8. Gravity (written by Alfonso Cuaron & Jonas Cuaron) – This was actually my favorite movie of the year, but it comes in at number eight because a lot of what made it so great was the beautiful imagery and the filmic suspense created through editing and sound. Still, that all starts with the screenplay – particularly in a case like this where everything had to be so meticulously planned. The plotting and character development are very well done. Occasionally, though, particularly early on, the dialogue becomes overly expository.

9. Dallas Buyers Club (screenplay by Craig Borten & Melisa Wallack) – Just because a screenplay is based on real people doesn’t mean it’s easy to bring characters to such multi-dimensional life as this one does. Perhaps a little past social relevance because of the long struggle to get it made, this is still a very entertaining and touching film.

10. Labor Day (screenplay by Jason Reitman) – Relatable, flawed characters in an intensely dramatic situation. It has heart and is full of surprises.

As I mentioned, there were many other candidates for inclusion. I could give honorable mentions to the excellent craftsmanship of The Hunger Games: Catching Fire, Lee Daniels’ The Butler, World War Z and 42. Blue Jasmine and Inside Llewyn Davis both feature really good characters and dialogue in stories that are perhaps a bit too slight. Captain Phillips was slow to get started but finished with a bang. And This Is the End was wildly inventive and hilarious – it deserves credit for doing dumb comedy exceedingly well.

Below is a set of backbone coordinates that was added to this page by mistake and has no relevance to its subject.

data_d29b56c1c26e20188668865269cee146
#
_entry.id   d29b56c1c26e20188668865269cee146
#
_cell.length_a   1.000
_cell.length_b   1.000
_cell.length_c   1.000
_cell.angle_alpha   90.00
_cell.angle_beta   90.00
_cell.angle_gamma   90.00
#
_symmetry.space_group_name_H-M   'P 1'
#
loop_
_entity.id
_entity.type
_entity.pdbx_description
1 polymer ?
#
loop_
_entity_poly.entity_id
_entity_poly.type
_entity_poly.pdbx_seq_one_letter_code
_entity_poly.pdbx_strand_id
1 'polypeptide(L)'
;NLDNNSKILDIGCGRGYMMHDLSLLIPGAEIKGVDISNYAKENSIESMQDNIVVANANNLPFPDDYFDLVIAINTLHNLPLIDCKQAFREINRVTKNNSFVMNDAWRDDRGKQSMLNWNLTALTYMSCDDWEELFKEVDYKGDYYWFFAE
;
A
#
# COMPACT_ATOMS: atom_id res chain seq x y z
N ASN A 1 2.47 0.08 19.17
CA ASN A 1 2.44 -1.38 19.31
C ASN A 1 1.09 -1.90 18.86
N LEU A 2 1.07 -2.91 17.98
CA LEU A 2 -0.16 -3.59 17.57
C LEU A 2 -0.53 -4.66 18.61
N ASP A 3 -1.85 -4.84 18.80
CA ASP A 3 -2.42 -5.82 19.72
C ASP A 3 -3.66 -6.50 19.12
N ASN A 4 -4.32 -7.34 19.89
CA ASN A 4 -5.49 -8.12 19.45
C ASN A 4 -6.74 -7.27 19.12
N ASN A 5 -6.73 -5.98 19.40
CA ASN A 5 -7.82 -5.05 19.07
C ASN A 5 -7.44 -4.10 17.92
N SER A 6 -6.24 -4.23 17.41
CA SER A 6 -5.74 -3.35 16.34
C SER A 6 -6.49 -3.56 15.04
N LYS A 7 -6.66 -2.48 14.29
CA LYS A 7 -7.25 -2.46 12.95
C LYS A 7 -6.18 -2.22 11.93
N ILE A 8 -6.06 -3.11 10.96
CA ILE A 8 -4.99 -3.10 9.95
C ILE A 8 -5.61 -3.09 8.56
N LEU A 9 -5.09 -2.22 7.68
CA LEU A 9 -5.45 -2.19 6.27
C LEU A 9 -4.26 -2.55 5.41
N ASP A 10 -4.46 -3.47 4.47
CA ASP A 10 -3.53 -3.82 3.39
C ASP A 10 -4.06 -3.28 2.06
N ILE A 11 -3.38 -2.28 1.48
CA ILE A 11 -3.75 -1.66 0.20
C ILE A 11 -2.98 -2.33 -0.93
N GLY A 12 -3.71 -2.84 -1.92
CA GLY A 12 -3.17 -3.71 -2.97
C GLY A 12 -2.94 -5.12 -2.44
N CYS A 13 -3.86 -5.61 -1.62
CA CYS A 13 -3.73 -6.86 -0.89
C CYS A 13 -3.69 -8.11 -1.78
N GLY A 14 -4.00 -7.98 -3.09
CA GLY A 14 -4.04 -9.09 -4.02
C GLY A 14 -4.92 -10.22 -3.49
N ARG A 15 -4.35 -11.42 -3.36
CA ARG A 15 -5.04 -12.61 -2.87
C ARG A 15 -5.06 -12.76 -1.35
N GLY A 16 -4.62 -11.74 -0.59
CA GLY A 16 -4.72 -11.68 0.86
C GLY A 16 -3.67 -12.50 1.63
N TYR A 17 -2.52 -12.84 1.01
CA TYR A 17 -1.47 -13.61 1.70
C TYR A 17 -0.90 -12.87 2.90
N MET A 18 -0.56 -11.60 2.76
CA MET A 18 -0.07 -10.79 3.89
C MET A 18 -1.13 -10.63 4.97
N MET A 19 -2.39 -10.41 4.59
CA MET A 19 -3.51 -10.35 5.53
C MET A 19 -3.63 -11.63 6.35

I had a fair number of candidates for worst screenplay – and I didn’t even see The Lone Ranger or After Earth. But for 2013’s Worst Screenplay of the Year, I will pick Man of Steel. The movie tried to reinvent Superman in a darker, grittier vein. I question that decision, but that’s not why the screenplay was so bad. The real flaws were the inconsistent characters, complete lack of any sense of humor, some cringe-worthy dialogue, and the soul-killing casualness toward death and destruction. And it all culminated in one of the most ill advised kisses in movie history between Superman and Lois Lane.

But there was so much good in theaters this year, I'd rather focus on the positive.